How many wins will it take to get into the playoffs this year?
Last year, eleven wasn't enough for the Patriots.
I tentatively set the Dolphins win total at seven, coming down the stretch of the final four games. I do believe they will win all of these remaining contests.
But, that's only eleven wins. Does that mean I'm projecting them to miss the playoffs? Well, as writers say, that's why we write the articles. Please read on...
The Dolphins are on the road December 13th and 20th to play Jacksonville and Tennessee, respectively. Jacksonville is the AFC South's resident cellar-dweller, and Tennessee matches up very poorly with Miami.
They (the Titans) tried to remedy the 27th ranked passing offense in the league by signing a back-up wide receiver from another team (Pittsburgh) in Nate Washington.
Despite the hooplah surrounding QB Kerry Collins' resurgence in 2008, he only tallied 12 touchdown passes throughout the year (he played at least three quarters in 14 games, so he averaged under one score a week).
Oh, and, by the way, Miami QB Chad Pennington won the Comeback Player of the Year Award over him.
So, Tennessee wins games with a three-headed running back committee of LenDale White, Chris Johnson and Chris Perry. Again, three physical running backs who will run right into the gut of one of the more coveted 3-4 linebacking cores in the NFL (Miami's).
You cannot beat the Dolphins without a strong semblance of a passing game and Tennessee does not field one.
Will the Dolphins be able to throw much on Tennessee? Probably not, but the key to winning prospective low scoring games is balance; not showing a deficiency anywhere.
The AP voters for that Comeback Player award chose Pennington over Collins for a reason. His offense's passing production ranked seventeen spots higher than Collins'. Balance.
By the way, this game will potentially have huge wild card implications.
Okay, let's move on to the mini home stand ending the season. The Fish host the steadily improving Texans, and then the defending Super Bowl champion, Steelers (pictured, above, on the prowl).
Simply put, Houston's offense is one of the league's best, reigning as the third most prolific in the league by way of yardage, and, their defense, one of the worst, at 22nd.
With QB Matt Schaub's inability to stay healthy over the duration of whole seasons, the Texans may regret shipping abled back-up Sage Rosenfels to passer-desperate Minnesota, especially considering they only got a 4th rounder in exchange.
The Texans are dangerous, and ended on a high last year, but I feel like the probability of both Scahub, and his best target, WR Andre Johnson, staying healthy until the end of the year is too improbable a feat to bank on (since it's never happened before).
I'm also unsure about whether feature back, Steve Slaton, has the frame at 5'9" and 201, to endure carrying the everyday load. However, he was under Offensive Rookie of the Year consideration in '08, despite only carrying the ball more than twenty times in a game on four occasions.
His back-up is over-the-hill journeyman, Chris Brown, whom the Titans found no room for after rookie Chris Johnson asserted himself to fill out the aforementioned three-headed running back committee they support.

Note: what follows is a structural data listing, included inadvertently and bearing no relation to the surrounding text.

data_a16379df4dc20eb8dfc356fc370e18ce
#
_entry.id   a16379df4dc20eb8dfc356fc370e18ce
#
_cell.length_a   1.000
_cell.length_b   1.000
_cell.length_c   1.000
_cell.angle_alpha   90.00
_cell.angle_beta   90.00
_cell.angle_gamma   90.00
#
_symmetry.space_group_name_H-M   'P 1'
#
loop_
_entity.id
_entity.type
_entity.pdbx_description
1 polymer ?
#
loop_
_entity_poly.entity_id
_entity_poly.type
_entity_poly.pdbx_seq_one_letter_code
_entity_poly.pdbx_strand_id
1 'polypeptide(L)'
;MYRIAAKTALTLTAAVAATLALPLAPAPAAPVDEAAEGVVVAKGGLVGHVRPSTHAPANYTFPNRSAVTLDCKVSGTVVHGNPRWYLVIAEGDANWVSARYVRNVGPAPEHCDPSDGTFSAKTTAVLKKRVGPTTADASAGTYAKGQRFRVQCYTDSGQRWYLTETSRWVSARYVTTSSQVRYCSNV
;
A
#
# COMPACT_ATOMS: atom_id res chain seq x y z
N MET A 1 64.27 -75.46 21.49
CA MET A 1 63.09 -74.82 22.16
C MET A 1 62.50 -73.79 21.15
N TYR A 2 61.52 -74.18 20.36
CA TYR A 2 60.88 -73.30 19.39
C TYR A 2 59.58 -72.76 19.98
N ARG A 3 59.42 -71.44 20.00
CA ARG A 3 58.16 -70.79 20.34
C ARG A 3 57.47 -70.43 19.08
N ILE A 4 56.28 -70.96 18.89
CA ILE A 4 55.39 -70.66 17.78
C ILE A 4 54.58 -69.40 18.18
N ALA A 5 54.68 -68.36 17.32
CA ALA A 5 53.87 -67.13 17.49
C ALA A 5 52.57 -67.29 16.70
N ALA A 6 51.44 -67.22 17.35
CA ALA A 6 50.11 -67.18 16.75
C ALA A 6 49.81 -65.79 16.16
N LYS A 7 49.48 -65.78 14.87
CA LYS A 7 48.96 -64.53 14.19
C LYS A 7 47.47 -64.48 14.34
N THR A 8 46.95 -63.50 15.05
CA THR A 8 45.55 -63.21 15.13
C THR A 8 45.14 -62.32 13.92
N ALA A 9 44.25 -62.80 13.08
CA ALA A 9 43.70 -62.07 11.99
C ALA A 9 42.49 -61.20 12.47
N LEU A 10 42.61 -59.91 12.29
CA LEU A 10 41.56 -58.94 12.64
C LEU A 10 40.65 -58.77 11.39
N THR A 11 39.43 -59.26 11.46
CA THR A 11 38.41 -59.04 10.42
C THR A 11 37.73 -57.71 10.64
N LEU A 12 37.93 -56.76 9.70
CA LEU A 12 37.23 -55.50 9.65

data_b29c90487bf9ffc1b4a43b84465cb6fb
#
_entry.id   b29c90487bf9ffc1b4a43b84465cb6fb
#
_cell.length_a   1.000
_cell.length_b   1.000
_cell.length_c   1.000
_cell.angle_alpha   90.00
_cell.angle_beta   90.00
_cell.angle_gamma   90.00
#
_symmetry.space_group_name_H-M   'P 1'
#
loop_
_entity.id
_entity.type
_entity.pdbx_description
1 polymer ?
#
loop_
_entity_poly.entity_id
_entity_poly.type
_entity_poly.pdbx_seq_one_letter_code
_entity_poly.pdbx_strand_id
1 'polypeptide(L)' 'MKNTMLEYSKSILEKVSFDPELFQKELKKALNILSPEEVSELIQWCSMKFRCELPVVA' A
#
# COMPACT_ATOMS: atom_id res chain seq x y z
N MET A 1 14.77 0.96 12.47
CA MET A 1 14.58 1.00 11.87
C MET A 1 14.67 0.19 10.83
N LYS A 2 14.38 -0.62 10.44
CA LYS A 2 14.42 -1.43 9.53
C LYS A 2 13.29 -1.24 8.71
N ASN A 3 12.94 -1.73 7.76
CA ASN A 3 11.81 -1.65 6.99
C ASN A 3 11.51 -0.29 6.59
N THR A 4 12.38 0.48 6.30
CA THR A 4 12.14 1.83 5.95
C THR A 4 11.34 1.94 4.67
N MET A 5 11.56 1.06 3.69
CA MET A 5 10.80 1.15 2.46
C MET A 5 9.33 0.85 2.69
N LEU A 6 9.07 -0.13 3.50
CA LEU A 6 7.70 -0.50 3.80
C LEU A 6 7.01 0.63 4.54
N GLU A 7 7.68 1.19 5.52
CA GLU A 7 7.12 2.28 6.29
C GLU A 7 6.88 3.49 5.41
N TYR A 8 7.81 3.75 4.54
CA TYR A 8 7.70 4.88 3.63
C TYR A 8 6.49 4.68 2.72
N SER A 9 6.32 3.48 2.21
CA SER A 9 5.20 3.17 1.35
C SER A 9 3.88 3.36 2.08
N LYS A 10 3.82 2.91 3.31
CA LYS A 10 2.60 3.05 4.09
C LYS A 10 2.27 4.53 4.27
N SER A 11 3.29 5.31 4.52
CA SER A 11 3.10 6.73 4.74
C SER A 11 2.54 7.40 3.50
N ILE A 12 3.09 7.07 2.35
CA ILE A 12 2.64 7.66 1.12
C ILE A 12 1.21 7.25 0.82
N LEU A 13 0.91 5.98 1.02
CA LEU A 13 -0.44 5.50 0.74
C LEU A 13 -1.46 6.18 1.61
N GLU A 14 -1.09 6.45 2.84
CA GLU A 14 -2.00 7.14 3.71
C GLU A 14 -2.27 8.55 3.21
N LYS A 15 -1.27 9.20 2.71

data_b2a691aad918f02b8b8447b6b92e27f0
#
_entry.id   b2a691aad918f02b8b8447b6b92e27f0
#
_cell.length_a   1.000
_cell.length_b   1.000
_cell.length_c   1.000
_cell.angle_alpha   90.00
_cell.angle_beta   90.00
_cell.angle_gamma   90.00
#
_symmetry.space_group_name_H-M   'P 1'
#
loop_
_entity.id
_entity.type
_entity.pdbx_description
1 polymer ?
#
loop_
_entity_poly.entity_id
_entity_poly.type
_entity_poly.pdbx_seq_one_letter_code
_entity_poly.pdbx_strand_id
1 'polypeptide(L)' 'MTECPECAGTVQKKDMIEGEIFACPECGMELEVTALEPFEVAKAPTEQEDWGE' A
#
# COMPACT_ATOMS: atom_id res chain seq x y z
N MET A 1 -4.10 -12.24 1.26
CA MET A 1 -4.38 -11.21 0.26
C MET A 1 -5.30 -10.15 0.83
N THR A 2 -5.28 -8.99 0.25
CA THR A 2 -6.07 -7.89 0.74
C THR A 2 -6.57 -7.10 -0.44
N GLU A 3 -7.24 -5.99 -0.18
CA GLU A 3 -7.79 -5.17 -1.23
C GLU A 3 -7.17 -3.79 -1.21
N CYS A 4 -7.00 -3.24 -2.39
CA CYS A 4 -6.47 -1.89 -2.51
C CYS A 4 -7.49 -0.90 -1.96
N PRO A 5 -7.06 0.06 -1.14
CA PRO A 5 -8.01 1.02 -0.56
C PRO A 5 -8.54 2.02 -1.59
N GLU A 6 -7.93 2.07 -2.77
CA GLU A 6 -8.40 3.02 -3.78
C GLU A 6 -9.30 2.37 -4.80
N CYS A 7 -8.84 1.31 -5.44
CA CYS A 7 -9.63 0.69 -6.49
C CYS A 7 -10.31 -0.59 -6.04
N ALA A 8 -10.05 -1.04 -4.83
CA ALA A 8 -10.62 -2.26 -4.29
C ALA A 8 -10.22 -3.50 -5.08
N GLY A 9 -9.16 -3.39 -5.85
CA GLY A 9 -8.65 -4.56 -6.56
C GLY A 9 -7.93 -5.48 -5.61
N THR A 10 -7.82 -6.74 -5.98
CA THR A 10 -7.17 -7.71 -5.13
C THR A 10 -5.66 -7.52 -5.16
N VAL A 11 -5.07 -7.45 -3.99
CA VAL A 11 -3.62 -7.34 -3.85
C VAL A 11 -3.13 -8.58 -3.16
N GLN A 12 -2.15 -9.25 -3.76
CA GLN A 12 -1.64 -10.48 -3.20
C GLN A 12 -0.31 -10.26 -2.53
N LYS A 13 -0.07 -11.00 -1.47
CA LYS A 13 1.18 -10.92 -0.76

Slaton shouldn't expect much help from Brown, and I project the increased load in '09 to be too much for him to shoulder basically by himself.
So, chiefly, the Texans have been boiled down to an oft-injured one-dimensional offense, backed by one of the league's worst defenses.
A December win in Miami is highly unlikely, but we'll see if Houston can finally develop some semblance of a defense, and better their eight wins from last year. It's possible. They are still moving in the right direction, but Miami is already where they need to be.
Now, the season finale, at home, versus the Steelers. I see this as a must win for Miami, and a chance to predominantly rest for the Steelers. Why?
Pittsburgh plays four other reigning division champions, and they'll host every one of them sans Miami. Their scheduled is flaked with very winnable encounters against the likes of Chicago, Cincinnati (x2), Detroit, Cleveland (x2), Denver, Kansas City, and Oakland.
Challenging games, on paper, for them entail meeting with Minnesota, Green Bay and Baltimore (whom they beat three times a year ago).
Then, being able to host their toughest opponents in Tennessee and San Diego (another team they routinely beat en route to the title, last season), gives the Steelers the AFC's most realistic shot at a fifteen win season.
I expect them to have the conference's top seed locked by the last Sunday of the regular season (1/3).
So, expect a tune-up for the Steelers in the first half of this one, followed by a mandatory Dolphin overload in the latter stages, to pull away, and clinch that golden eleventh victory.
Now, I'm by no means implying the Dolphins can't beat Pittsburgh at full strength. I believe the Steelers secondary is flawed and halfback Willie Parker's best days behind him.
What I did mean to imply is that the Steelers toughest outing is in week seventeen. I full-heartedly think it's plausible that the weakness of their schedule; with no Colts, Patriots or Giants to speak of, will go a long way toward them receiving an unpleasant wake up call in the Divisional round.